Skiddle refutes BBC club claims

Ticket outlet and event guide Skiddle has released a statement hitting back at a recent article entitled, ‘Whatever happened to the Great British nightclub?’

The BBC article cited recent statistics from the ONS (Office for National Statistics), which found that drinking patterns are changing and nightclubs are increasingly cut out of the equation.

The statistics revealed that one in five 16-to-24 year-olds don’t drink, an increase of nearly half between 2005 and 2013. The ONS also found that successive generations have been choosing to drink at home then visit a late-opening pub, rather than a nightclub.

Skiddle’s year-on-year figures tell a different story, with more and more events being listed and tickets being sold than ever before. In 2015 it saw an increase in ticket sales for club events by 48.7 per cent.

The ticket provider argues that one possible explanation for the drop in nightclub attendance is the increasing prevalence and popularity of alternative venues such as industrial spaces, fields and restaurants.

“Whilst typical club venues are dropping in numbers, this certainly isn’t an indication anything is dying; far from it,” said Jimmy Coultas, head of content and communication at Skiddle. “What this does tell us is that the natural propensity for weekend hedonism is doing the same thing it always has – evolve.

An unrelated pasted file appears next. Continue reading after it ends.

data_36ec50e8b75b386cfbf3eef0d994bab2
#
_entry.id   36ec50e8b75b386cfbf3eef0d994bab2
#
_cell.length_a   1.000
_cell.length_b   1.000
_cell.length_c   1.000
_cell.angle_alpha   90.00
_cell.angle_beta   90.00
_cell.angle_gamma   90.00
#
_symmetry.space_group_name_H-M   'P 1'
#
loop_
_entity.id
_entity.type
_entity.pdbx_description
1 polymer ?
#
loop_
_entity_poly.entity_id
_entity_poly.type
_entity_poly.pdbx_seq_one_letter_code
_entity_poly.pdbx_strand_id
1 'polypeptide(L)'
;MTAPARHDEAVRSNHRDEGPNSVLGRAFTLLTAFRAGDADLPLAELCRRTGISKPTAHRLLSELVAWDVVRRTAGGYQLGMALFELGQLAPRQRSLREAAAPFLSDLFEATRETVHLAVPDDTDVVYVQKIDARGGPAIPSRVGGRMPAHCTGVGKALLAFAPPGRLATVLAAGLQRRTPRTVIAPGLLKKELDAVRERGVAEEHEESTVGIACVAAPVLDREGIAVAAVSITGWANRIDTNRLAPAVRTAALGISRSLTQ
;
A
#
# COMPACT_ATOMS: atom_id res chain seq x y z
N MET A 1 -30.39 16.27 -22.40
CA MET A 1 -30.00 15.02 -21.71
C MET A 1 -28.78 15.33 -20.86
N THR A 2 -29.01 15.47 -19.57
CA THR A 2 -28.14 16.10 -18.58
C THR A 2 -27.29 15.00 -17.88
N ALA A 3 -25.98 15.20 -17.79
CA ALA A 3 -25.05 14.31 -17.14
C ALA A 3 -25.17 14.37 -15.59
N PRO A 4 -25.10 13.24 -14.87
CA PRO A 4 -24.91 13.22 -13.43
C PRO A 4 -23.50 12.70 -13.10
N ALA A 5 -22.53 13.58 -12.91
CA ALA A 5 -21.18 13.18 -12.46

“Undoubtedly, things are changing, and the lines are blurring between what is considered a club and a bar – especially when many bars are now able to open until the early hours of the morning, or later, thanks to 24-hour licensing laws.

“The ONS stats only seem to look at ticket sales for high street night clubs and completely ignore the fact that more unusual places are being used as party venues. We recognise that the scene is changing, not dying and our own statistics fly in the face of ONS.

“There may well be less classic high street dance floors but why all this negativity? We feel more and more people in the UK are dancing to music than ever before, be it in former factories or fields. Despite all this talk, the nation is still partying, still enjoying the music, still dancing. We’ll continue to party with them.”